Paul R. – 6’ 2”, 215 lbs., indie rock aficionado, proud Volkswagen Bus owner, former film student – is the last person you would expect to see on this playground. As he herds his 35 inner-city 5th-grade students to recess, one of them asks, “Mr. R., are you afraid of iguanas?”
“Ever since I told her I was afraid of dogs, she asks me if I'm afraid of all kinds of animals,” Paul chuckles. “‘Are you afraid of deer? Are you afraid of sharks? Are you afraid of ducks?’ Why does she do that?”

With his talents, Paul could have done anything, but he felt driven to teach. “I was watching A Man For All Seasons,” Paul recalls, “and there's a part where Sir Thomas More tells Rich . . . ‘You'd make a fine teacher,’ and Rich says, ‘If I was, who would know it?’, and More says, ‘You'd know it. Your students would know it. God. Not a bad public, that!’” Paul knew that if he could help someone else love learning, he'd find fulfillment. “If you can make a difference,” he declares, “That's life.”

Of course, the transition from self-proclaimed hippie/rock guru to grade school teacher hasn't been easy. Paul's expectation that an exciting learning environment (pictures of the X-Men and cutout characters from The Office line the classroom's walls; two poisonous tree frogs and a bearded dragon veg beneath UV lamps; overflowing bookshelves crowd every available space along the walls) would lead to angelic behavior died. "I have to be the bad guy sometimes," he says, "some of the kids are just waiting to walk all over you." He's also been surprised by his coworkers' lack of enthusiasm. "You'd think they'd be a little more altruistic, [but] some of them are just in it for the paycheck. . . . [T]heir main goal is to get to retirement and get out." Difficulties notwithstanding, Paul remains upbeat. "I love seeing the light come on in [the kids'] eyes," he says. "Even if it only flickers for a second, you can still tell that . . . you've helped that kid see how cool it is to learn."

"But Mr. Ricks, are you afraid of iguanas?"
Paul laughs, shrugs, glances at his watch. It's time to go back inside.



Wednesday, September 24, 2008

CD Covers





I've been working on some designs for my typography class again and thought I'd show them off/get some feedback.

assignment specs:
  • must be made only with type
  • must use contrast to make an image
  • 2 PMS colors and Black only
We had to turn in three sets of designs but choose only one to grade. I have to say that I really like the idea behind the Mo' covers, but my favorite design is the one with the bands of color. The designs were done in Gotham, which has become my current sans serif of choice. Honestly, it's one of those fonts that pretty much does all the work for you.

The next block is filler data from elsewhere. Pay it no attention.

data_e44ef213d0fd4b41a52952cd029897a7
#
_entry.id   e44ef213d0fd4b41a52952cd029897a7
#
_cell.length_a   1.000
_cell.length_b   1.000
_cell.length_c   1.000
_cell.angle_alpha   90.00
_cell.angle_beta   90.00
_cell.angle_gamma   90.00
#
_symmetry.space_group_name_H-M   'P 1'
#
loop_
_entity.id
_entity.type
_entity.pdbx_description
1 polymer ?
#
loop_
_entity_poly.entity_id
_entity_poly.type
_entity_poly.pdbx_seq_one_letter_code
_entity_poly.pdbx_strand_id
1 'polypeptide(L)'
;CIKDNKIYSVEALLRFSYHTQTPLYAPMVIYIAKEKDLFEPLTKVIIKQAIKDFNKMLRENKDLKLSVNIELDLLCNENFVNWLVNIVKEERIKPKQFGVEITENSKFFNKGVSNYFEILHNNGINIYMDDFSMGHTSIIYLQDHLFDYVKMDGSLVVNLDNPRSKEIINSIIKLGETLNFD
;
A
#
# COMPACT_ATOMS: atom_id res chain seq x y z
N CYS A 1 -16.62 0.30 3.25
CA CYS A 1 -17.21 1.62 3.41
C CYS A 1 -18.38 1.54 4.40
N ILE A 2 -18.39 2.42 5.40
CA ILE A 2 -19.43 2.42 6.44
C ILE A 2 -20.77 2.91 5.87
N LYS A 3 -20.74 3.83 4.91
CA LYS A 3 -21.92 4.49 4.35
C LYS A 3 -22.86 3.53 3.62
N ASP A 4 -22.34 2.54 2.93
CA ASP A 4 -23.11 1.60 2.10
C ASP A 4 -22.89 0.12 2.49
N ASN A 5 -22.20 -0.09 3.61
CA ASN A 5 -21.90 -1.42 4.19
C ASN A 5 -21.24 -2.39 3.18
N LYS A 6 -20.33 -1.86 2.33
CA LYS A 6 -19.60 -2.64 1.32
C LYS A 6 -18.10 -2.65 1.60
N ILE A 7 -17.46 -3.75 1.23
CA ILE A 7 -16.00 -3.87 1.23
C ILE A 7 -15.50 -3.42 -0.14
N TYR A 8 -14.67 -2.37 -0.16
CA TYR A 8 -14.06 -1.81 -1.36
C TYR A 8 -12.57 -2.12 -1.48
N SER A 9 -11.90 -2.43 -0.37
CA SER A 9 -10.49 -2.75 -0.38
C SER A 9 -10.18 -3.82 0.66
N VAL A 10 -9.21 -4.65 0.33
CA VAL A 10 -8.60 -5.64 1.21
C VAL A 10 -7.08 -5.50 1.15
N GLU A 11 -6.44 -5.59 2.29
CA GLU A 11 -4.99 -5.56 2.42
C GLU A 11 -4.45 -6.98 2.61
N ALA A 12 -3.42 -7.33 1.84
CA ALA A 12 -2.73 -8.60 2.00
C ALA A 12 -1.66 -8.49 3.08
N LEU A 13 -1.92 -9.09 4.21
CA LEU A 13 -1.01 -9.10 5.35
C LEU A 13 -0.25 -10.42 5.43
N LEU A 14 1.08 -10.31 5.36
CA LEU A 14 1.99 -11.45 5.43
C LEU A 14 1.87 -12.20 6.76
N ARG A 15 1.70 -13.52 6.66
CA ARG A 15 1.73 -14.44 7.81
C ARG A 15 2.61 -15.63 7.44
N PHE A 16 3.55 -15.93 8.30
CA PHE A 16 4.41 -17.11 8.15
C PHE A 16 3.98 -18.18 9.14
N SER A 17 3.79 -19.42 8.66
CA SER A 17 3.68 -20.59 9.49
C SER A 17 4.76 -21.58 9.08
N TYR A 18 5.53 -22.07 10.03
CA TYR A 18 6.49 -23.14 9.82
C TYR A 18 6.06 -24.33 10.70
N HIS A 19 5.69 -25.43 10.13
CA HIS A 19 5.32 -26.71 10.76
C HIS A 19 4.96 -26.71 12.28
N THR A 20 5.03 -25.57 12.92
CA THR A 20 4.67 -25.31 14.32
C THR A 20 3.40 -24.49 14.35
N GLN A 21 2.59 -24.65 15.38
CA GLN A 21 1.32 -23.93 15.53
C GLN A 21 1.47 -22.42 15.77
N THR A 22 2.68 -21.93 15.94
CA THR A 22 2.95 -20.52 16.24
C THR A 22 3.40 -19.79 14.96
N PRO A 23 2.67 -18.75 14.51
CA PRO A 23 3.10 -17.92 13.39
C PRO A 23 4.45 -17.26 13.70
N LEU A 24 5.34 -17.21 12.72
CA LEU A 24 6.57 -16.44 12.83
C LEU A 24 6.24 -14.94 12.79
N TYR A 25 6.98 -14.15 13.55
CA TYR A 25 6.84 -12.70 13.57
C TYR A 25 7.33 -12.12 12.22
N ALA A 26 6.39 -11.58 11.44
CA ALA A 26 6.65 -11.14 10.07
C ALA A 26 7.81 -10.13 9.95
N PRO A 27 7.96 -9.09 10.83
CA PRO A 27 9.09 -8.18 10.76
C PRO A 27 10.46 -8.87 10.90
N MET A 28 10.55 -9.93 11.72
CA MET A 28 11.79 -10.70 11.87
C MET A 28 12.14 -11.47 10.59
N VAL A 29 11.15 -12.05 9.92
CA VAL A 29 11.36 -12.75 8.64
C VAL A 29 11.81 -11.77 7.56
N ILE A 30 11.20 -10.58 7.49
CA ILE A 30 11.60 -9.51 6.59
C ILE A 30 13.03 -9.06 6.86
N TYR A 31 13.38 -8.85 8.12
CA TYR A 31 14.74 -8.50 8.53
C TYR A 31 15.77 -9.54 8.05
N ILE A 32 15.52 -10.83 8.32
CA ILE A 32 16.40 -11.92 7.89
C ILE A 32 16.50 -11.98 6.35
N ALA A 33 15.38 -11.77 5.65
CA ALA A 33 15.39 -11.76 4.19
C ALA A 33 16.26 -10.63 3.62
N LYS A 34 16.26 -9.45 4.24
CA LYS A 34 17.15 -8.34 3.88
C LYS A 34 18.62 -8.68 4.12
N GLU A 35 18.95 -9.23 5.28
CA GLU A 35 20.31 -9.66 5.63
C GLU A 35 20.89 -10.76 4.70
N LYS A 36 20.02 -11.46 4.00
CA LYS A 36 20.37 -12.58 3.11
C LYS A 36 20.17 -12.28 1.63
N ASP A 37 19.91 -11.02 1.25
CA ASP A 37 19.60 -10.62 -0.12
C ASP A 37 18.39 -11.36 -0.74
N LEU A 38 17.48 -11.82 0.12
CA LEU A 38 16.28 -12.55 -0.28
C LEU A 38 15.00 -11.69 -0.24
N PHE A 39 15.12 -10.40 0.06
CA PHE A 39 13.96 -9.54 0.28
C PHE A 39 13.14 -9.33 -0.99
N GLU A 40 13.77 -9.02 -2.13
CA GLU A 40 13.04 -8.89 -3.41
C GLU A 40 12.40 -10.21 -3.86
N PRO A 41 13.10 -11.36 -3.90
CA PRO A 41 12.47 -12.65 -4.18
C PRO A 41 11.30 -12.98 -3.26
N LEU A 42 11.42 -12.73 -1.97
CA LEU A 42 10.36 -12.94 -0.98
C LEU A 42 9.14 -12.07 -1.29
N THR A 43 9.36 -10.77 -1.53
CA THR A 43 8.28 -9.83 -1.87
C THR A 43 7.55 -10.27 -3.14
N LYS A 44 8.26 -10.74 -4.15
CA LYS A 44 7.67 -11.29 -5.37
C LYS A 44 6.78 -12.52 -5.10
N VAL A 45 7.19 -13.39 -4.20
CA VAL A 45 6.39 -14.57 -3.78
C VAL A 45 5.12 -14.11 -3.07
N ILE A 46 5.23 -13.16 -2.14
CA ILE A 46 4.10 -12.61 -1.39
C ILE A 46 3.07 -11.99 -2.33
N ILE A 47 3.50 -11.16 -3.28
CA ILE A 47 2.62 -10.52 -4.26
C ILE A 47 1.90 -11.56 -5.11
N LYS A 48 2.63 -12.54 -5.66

Saturday, September 20, 2008

Sketch


Here are some quick sketches from the Words and Images class. Just so you know, I do actually listen in class. I find that sketching actually helps me stay focused more than I otherwise would. Quirky, but true nonetheless.

Show and Tell, Week 2 - Description

For your inspiration and enjoyment:





In Max Boam's class, one of our assignments was to find examples of type that did not use actual fonts. Combining that assignment with the one to find an example of description, I stumbled upon this beautiful little piece of work. Directed by Kris Moyes for the Softlightes' song "Heart Made of Sound". It's brilliant.

A better (but slower, depending on your connection) version can be downloaded from Kris Moyes' website. Here's the link: http://www.kmoyes.com/softlightes/hmos_480.mov. Enjoy!

Friday, September 19, 2008

Sketch a Day


I've decided (for now) that I want to do a sketch a day. Starting yesterday. The image came from some circles I was drawing in my notebook during Typography class on Thursday.

First Illustration Friday Post Ever!

"Heidi, with no one, felt she had the world."



I've been wanting to participate in Illustration Friday for a long time but never made the time to do it. I started thinking about this image a while back when talking with my brother about creating a blog where we collaborate on a story long distance. The general idea was that he would write, send me a few paragraphs, I would make an illustration without knowing what happens in his story, and we'd just kind of see what happened as we went.

We haven't started that project yet, but I'll let you know when we do. For now, here's a line from the story, along with the illustration.